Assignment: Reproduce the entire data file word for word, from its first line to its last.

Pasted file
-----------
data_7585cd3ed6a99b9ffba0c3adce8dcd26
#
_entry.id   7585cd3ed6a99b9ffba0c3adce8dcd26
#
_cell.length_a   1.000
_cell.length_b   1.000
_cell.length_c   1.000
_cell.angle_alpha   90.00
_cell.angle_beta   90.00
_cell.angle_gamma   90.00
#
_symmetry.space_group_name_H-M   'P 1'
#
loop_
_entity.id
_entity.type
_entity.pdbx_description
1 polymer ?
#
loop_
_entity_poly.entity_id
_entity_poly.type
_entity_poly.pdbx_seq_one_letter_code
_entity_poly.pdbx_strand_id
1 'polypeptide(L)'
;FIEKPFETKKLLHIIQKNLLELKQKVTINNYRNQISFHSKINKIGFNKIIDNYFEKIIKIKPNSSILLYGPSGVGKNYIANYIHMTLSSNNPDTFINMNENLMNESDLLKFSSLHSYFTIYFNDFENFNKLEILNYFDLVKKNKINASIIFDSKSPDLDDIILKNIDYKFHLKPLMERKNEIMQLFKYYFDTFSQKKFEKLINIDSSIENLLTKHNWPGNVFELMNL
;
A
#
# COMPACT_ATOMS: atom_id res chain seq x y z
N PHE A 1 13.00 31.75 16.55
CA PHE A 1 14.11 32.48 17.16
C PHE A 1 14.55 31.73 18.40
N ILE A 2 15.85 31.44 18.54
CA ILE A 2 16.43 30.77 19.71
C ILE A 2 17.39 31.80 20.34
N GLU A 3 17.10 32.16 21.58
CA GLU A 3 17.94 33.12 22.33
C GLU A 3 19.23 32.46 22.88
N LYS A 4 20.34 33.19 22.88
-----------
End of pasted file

data_7585cd3ed6a99b9ffba0c3adce8dcd26
#
_entry.id   7585cd3ed6a99b9ffba0c3adce8dcd26
#
_cell.length_a   1.000
_cell.length_b   1.000
_cell.length_c   1.000
_cell.angle_alpha   90.00
_cell.angle_beta   90.00
_cell.angle_gamma   90.00
#
_symmetry.space_group_name_H-M   'P 1'
#
loop_
_entity.id
_entity.type
_entity.pdbx_description
1 polymer ?
#
loop_
_entity_poly.entity_id
_entity_poly.type
_entity_poly.pdbx_seq_one_letter_code
_entity_poly.pdbx_strand_id
1 'polypeptide(L)'
;FIEKPFETKKLLHIIQKNLLELKQKVTINNYRNQISFHSKINKIGFNKIIDNYFEKIIKIKPNSSILLYGPSGVGKNYIANYIHMTLSSNNPDTFINMNENLMNESDLLKFSSLHSYFTIYFNDFENFNKLEILNYFDLVKKNKINASIIFDSKSPDLDDIILKNIDYKFHLKPLMERKNEIMQLFKYYFDTFSQKKFEKLINIDSSIENLLTKHNWPGNVFELMNL
;
A
#
# COMPACT_ATOMS: atom_id res chain seq x y z
N PHE A 1 13.00 31.75 16.55
CA PHE A 1 14.11 32.48 17.16
C PHE A 1 14.55 31.73 18.40
N ILE A 2 15.85 31.44 18.54
CA ILE A 2 16.43 30.77 19.71
C ILE A 2 17.39 31.80 20.34
N GLU A 3 17.10 32.16 21.58
CA GLU A 3 17.94 33.12 22.33
C GLU A 3 19.23 32.46 22.88
N LYS A 4 20.34 33.19 22.88